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Post 9/11 private individuals, organizations, and governments have become more concerned over the issue of national security. National security covers more than just the threat of terrorism. There are myriad ways in which our daily lives can be curtailed or disturbed on a national level. Threats can come from individuals, political groups, criminals, or other nations. Graduates of national security degrees are needed in order to understand, predict, and ultimately remove or attenuate the threat.
Students of national security degrees might study a brood range of subjects. In general there will be heavy emphasis on understanding where potential threats come from and how they arise. History is an excellent way of studying human nature. Once students have gained a good understanding of the types of threat that may occur, it is important to learn how intelligence can be gained, and how that intelligence can be used to prevent an attack or avert a natural disaster. You will likely have plenty of case studies in order to practice your skills in threat prevention, strategic thinking, leadership, and critical analysis.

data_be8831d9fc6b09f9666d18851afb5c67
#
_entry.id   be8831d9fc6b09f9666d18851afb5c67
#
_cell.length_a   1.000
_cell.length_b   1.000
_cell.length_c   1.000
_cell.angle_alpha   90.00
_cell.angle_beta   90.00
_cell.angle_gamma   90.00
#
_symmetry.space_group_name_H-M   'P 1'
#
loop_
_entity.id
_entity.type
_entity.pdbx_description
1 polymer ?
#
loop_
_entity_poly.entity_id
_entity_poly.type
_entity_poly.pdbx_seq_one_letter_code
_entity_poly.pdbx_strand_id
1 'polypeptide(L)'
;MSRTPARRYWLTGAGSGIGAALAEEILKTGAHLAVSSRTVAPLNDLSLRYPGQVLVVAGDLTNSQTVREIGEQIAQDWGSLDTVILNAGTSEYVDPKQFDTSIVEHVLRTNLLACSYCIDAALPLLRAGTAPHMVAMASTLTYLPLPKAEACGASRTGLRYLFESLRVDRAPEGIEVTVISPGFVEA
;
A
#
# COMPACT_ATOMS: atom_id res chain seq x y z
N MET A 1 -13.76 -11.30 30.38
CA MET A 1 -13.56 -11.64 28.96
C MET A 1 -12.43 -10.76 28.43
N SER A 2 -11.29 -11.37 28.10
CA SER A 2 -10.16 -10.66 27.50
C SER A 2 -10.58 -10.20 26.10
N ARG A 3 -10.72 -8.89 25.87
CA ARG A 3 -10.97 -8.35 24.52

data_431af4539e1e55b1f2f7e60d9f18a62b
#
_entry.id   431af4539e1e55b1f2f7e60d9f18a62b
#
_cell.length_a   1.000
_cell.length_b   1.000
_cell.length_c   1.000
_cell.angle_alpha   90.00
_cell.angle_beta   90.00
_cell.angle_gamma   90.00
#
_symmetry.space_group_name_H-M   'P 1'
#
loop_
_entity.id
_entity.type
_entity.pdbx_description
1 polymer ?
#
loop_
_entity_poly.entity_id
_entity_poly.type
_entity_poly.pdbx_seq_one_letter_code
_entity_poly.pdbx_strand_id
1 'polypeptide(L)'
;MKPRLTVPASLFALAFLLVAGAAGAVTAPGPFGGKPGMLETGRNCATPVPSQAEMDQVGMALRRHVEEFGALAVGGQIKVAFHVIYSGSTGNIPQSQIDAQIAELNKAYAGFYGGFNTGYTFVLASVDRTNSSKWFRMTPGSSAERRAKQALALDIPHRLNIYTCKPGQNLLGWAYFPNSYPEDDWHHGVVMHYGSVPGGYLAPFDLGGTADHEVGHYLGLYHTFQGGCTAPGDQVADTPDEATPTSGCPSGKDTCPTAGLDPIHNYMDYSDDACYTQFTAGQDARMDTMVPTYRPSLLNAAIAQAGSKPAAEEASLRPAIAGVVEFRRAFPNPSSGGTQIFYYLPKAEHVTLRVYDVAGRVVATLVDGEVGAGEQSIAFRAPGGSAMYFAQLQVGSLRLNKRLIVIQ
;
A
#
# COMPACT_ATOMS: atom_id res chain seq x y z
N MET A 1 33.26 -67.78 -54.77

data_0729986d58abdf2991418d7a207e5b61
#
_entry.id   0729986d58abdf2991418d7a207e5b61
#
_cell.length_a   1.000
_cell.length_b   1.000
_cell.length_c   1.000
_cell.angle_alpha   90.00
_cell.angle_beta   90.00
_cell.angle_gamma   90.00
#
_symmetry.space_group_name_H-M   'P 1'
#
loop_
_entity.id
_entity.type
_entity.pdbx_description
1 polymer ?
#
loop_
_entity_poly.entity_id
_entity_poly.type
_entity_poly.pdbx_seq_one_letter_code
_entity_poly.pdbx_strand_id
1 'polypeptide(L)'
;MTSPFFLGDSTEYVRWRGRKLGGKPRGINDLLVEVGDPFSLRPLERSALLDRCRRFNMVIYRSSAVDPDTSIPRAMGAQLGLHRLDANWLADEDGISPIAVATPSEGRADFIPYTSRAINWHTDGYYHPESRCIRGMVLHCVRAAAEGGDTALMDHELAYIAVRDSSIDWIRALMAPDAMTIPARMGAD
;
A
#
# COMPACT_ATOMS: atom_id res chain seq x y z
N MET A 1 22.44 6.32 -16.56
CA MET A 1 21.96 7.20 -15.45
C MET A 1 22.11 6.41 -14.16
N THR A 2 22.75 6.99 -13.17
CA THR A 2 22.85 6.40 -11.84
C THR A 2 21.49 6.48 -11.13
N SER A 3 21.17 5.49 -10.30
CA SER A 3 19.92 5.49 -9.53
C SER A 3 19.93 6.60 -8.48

The Department of Homeland Security is likely the largest employer of people with national security degrees. There are four departments within the Department of Homeland Security. Of these the Office of Inspector General and Border & Transport Security need the most personnel trained in this field. You may decide to concentrate on border controls or transport safety. Alternatively, you might be interested in "policing the police" by helping to detect fraud, waste, or abuse within the department itself.